In her infamous essay “Visual Pleasure and Narrative Cinema”, written decades ago, Laura Mulvey concluded that to absolve traditional, classical filmmaking of its masculinity and misogyny, one should annihilate voyeurism as one of the basic pleasures to be extracted from the narrative cinema. Mulvey’s essay saw the light in the 1970s and was met with a stir on both the film critique and feminist levels.
Mulvey pointed out how patriarchy helped shape classic filmmaking, in making women the abstract object the “to-be-seen”, ensuring that women are usually the object used by a male director, and thus filtered and seen through his lens; whether a warrior or a suffering lover or a prostitute. With a man behind the camera, choosing certain angles forces us as spectators to focus on certain female body parts and watch the female body through the male gaze.
In Ridley Scott’s “Blade Runner”, viewers watch the slow-motion murder scene of a woman in her underwear, where they are given the voyeuristic pleasure of punishing this sexy, dangerous woman who represented a threat to the male protagonist and thus deserved punishment on his hands. The male substituted this sacrificial death for the lack (fear of castration) and thus returned home safe and sound after fetishistically satisfying his fear of the other i.e. women.
One of the problems with Mulvey’s essay culminates in ignoring the queer gaze and how powerful it would shift the narrative or the film experience “en totale”. Throughout this essay, we explore the queer gaze through the lens of an internationally acclaimed Egyptian queer director; Youssef Chahine who revolutionized male representation onscreen as well as visually, aesthetically and thematically counterbalanced the mainstream machismo that has been the norm in Egyptian filmmaking whether behind or in front of the camera.
Chahine’s anti-patriarchal gaze
Youssef Chahine has always been the king of swiftly using homoerotic subtext in his films. His filmography is most prominently defined by themes of queerness and male fetishism where male objects have become the center of the lens and thus defied the patriarchal gaze.
In the Arab mindset, queerness is an obscure theme. Many Arab viewers confuse queerness with homosexuality and do not fully comprehend how queerness compiles or nurtures any sexuality that is non-normative such as lesbianism, sadomasochism, transsexuality, and bisexuality. In the eighth chapter of his book “The Arab National Project in Youssef Chahine’s Cinema”, Lebanese Professor Dr. Malek Khouri sheds a light on the construction of queerness in Arab post-colonial cinema, specifically in Chahine’s cinema, highlighting how “Chahine’s characterization of queer sexuality in Alexandria Again and Forever stands as a complex amalgam of his signature politics of change with the subtle politics of sexual liberation.”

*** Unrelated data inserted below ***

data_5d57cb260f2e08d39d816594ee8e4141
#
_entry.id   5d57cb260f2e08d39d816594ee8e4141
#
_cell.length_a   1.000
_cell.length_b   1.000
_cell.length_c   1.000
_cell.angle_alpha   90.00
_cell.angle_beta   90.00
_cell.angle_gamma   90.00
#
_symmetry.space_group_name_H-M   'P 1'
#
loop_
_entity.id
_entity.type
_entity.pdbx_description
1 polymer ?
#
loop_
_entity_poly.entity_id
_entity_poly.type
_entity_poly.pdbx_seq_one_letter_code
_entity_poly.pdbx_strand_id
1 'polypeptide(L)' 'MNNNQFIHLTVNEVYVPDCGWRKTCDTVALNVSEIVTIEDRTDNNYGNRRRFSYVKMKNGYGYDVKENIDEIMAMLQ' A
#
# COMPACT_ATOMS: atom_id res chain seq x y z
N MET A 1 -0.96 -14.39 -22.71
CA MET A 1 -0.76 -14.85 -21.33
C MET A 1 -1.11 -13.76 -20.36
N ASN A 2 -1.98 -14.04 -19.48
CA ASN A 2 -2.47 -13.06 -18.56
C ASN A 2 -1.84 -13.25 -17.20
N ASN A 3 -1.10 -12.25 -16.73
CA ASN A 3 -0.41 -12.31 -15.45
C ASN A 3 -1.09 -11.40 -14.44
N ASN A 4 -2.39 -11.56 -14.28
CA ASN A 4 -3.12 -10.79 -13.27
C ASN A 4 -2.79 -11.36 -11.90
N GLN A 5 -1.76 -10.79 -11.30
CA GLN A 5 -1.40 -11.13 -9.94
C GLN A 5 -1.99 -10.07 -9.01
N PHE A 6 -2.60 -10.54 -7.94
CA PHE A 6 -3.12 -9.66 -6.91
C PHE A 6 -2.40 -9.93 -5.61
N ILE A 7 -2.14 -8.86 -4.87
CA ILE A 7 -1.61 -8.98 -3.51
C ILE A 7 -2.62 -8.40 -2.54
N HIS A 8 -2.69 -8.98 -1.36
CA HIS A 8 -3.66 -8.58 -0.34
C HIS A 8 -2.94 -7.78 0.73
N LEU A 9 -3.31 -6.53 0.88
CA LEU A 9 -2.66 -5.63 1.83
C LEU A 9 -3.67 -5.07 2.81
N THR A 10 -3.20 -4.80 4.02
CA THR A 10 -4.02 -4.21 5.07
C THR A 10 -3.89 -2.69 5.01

But does Chahine’s characterization of queerness as part of his self-commentary evoking a certain reaction from the viewer?
Not according to Janet Staiger, who states in her book “Perverse Spectators: The Practices of Film Reception” that:
“I believe that contextual factors, more than textual ones, account for the experiences that spectators have watching films and television and for the uses to which those experiences are put in navigating our everyday lives. These contextual factors are social formations and constructed identities of the self in relation to historical conditions. These contexts involve intertextual knowledges (including norms of how to interpret sense data from moving images and sounds), personal psychologies, and sociological dynamics.”
So a Western spectator could view Chahine’s work in a different light and from a different angle perspective-wise than his/her Arab peer, making Chahine’s interpretation of the male object unclear to the Arab mindset. On the other hand, the Arab mindset and conscious -immediately programmed to detect female fetishization and objectification- would notice the fetishistic sexual nature in which Chahine shows his female subjects onscreen. A Western viewer might be perplexed since Chahine’s vision equally objectifies men and women alike -think of Tom Ford- however, the Arab viewer is not accustomed to watching males as sex objects; not even the most desirable and seductive males in Arab movie history such as Roushdy Abaza and Ahmed Ramsey were more or less treated like sex icons from a dominant, patriarchal male perspective and never the other way round.
In an interview with The Guardian, American fashion designer and director Tom Ford stated the following,
“I’ve been criticized for objectifying women. But I’m an equal opportunity objectifier – I’m just as happy to objectify men.”
For a Western viewer, this statement is an introduction to the multilayered cinema of Youssef Chahine.
Undeniably, Youssef Chahine is a director infatuated by his female subjects’ bodies. His female sexual representation onscreen might not deviate from the traditional, sexist male gaze. In one of his earlier films, pre the self-reflection, semi-autobiographical narrative phase; Chahine centers “Cairo Station” around the male gaze as a vessel for sexual obsession; a modern retelling of “Beauty and the Beast” or “The Hunchback of Notre-Dame” where the beast was not kind nor sacrificial but possessed with his obsession. He uses Hind Rostom, one of Egypt’s most prominently seductive sex icons back in the 50s, as his object of desire and thus the viewers’ desires as well. He promotes the viewer’s active participation in making the man protagonist a disabled man -played by himself- to share the inability of the male viewer to reach this voluptuous body. Not only that, but Chahine also challenges the average man buying a ticket to watch the sex bomb Rostom onscreen by coupling her with one of the Egyptian golden age of cinema’s hero; Farid Shawky. For the Western audiences who are a little unfamiliar with Shawky, you could resemble him to a Sylvester Stallone or Arnold Schwarzenegger of the 1950s.